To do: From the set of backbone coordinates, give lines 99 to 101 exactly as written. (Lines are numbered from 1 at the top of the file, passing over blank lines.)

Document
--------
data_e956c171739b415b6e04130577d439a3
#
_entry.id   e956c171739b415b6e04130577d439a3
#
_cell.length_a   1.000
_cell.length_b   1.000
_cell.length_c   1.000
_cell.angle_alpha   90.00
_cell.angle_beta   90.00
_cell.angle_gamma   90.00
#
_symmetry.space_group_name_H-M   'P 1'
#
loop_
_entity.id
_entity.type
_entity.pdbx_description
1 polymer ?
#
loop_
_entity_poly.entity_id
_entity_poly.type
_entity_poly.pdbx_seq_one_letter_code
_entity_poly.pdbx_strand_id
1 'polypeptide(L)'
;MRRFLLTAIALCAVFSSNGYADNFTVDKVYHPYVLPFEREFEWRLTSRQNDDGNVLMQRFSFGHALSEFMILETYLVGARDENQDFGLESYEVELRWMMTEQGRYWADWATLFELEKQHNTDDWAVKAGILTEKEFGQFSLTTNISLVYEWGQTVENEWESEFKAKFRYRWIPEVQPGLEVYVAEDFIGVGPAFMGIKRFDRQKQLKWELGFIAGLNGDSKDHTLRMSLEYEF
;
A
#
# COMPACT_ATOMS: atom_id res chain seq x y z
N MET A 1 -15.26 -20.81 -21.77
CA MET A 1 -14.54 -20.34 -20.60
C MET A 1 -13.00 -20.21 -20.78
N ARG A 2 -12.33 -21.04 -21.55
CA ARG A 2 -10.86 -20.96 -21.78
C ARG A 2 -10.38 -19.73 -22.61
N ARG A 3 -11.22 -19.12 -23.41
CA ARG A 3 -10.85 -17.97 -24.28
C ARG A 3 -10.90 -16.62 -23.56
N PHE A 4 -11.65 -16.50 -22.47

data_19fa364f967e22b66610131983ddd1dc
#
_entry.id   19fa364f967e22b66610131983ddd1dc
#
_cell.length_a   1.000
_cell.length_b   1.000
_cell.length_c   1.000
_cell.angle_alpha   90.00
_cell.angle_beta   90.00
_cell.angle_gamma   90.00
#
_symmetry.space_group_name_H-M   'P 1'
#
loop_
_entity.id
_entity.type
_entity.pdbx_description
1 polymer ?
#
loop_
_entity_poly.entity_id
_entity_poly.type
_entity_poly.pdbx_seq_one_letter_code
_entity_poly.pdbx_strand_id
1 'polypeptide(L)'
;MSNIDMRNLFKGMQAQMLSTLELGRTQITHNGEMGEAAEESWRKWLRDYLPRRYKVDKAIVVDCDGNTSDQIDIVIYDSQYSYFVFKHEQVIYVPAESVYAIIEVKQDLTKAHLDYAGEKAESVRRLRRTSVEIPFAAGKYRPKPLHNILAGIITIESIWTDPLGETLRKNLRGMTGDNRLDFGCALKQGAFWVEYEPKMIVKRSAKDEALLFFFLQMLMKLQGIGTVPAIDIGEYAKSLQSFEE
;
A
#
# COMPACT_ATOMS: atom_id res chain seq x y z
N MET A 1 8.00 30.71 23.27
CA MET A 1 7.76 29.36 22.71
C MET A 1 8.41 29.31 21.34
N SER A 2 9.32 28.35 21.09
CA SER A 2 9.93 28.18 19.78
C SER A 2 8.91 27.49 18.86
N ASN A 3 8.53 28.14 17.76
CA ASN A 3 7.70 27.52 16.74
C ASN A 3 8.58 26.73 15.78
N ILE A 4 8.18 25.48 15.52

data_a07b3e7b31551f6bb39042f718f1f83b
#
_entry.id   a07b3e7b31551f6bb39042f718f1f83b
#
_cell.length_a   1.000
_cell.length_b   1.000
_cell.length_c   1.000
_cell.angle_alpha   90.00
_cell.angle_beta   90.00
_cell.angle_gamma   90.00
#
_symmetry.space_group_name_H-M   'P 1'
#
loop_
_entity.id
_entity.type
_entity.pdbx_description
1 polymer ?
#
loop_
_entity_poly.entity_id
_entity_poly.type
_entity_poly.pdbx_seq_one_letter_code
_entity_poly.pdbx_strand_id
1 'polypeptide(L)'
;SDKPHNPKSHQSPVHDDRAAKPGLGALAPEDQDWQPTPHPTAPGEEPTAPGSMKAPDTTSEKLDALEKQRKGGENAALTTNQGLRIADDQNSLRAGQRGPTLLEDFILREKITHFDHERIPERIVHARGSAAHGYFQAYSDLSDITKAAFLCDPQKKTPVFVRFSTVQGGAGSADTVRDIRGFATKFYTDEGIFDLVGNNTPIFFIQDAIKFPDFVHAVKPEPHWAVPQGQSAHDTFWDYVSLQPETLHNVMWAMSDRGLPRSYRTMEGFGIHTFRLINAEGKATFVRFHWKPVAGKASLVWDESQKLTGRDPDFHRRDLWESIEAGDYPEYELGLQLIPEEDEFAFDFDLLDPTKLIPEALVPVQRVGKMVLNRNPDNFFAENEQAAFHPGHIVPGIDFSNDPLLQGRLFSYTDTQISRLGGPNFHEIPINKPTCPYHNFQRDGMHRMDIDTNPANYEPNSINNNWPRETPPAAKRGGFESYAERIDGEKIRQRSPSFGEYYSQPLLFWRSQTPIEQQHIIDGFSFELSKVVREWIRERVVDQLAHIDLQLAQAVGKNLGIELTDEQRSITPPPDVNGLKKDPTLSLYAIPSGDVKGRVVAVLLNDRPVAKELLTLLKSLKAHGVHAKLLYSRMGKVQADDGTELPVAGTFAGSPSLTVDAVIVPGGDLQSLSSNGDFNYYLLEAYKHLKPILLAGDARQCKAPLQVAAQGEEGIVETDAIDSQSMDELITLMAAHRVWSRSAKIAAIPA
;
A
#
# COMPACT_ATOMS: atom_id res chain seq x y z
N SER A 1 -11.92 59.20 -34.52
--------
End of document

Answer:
#
loop_
_entity_poly.entity_id